I want to call out an important piece to think about, and that’s the tipping point. The tipping point, from Safe & Reliable’s experience, is psychological safety. I’m actually going to use one of our questions that came in as an example of psychological safety. Somebody asked about staff competence. You know, “If it’s not a culture problem, it’s a staff competence problem, how would we approach that?”
I’m going to use the example of psychological safety. If I’m caring for patients, and I don’t have confidence in my team member that’s working with me because they are not competent, I do not feel psychologically safe. And when I don’t feel psychologically safe, we’re never going to be able to get to that proactive or generative state of patient safety. I really think of culture of safety being virtually everything involved in how we care for patients, and staff competence being one of those. That needs to be addressed, because if your organization, if you’re having challenges with staff competence either in pockets or in units or however that’s distributed, you need to face that head-on, and address that, because the psychological safety and the whole culture of safety in that unit is going to suffer until you do. So, that’s my example to think about.
Elaine St. James: Wow. Thank you. Wow, I … And thank you to whoever submitted the question.
Michael Barton: Right.
Elaine St. James: Great answer and perfect timing. Why don’t we go to the next slide? Yeah, it’s hard for me to leave that one. Before we close, and I’m going to make this very brief because I want to get into the Q and A, we’re going to link back to the early part on the left side of this slide. You know, we talked about challenges and pain points. And on the right, just a quick run-down, but these could be criteria that you could use for considering how you’re going to put together your patient safety solution. Back to that vision. So, high reliability safety culture.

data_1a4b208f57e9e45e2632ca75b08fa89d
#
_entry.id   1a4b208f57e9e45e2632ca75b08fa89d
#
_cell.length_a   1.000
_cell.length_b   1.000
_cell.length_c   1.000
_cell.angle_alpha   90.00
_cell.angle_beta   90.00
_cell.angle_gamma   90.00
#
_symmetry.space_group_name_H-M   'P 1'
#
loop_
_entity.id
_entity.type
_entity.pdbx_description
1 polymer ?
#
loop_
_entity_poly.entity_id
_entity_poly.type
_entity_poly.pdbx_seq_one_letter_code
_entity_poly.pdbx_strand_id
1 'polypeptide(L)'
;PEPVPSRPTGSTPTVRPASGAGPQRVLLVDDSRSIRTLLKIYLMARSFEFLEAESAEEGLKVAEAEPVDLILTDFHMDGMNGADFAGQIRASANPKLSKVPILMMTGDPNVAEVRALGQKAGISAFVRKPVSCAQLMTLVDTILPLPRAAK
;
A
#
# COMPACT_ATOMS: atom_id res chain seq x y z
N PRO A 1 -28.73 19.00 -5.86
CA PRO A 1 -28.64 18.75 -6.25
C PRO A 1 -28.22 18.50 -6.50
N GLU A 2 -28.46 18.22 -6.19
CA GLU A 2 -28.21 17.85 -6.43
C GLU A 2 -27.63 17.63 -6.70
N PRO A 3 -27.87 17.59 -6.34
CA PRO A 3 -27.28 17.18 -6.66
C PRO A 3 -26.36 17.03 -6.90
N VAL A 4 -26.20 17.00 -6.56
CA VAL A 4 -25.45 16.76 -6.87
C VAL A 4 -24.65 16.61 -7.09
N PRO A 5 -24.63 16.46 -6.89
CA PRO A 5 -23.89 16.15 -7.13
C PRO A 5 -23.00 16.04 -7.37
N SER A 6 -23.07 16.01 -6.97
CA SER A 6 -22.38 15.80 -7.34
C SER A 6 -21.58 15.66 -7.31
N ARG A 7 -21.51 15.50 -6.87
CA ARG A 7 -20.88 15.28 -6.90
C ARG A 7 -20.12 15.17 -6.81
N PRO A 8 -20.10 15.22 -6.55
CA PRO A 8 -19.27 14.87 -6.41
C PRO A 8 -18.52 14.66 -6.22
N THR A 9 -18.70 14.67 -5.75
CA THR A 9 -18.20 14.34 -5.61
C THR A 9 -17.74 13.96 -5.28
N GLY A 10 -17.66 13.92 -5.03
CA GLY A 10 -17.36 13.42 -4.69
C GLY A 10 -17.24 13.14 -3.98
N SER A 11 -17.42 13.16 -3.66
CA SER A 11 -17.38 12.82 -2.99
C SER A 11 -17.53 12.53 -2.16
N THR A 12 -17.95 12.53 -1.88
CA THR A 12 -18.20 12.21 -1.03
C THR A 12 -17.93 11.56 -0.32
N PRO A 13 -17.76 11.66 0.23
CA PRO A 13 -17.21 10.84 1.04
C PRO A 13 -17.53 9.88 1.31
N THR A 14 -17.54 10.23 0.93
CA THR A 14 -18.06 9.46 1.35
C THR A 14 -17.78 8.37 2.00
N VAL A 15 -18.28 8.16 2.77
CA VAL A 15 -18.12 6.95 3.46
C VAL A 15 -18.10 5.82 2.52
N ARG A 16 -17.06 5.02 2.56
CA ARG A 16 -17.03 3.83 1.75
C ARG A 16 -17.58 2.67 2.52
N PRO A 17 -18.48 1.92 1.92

Seamless data flow. So, how do you make sure the data is where you need it when you want it without a lot of work? Active surveillance, so how do you get line of sight into those potential harms? Broader definition than adverse event, doesn’t rely on voluntary reporting. You do need expertise and side-by-side partnership. So, thinking about how you want to build up your team and provide support for internal folks and also, potentially, access external consultants or experts. And then, governance. How do you create that structure to drive change? And access to peers. So, that goes to the idea of the Collaborative, and having a form to explore and learn together. With that, we’ll hand it back, and hopefully we’ll have a couple minutes for Q and A, and many thanks to all.
Michael Barton: One more slide.
Elaine St. James: Oh, I’m so sorry.
Michael Barton: Just the next steps for you to consider in taking action. Giving some thought to where your organization fits on that maturity model. Maybe talking to some colleagues and get them to rate it. And keep in mind, as you do that, that you have to look at a unit level, because safety is really unit-based. If your organization has administered a Safety Attitudes Questionnaire, or the SOPS questionnaire before assessing culture safety in your organization, what are the results, and what are being done about those results? That’s a gap that we find in some organizations where they’re measuring it, but they’re not quite sure what to do with it after that. And I think that’s an area to dig into.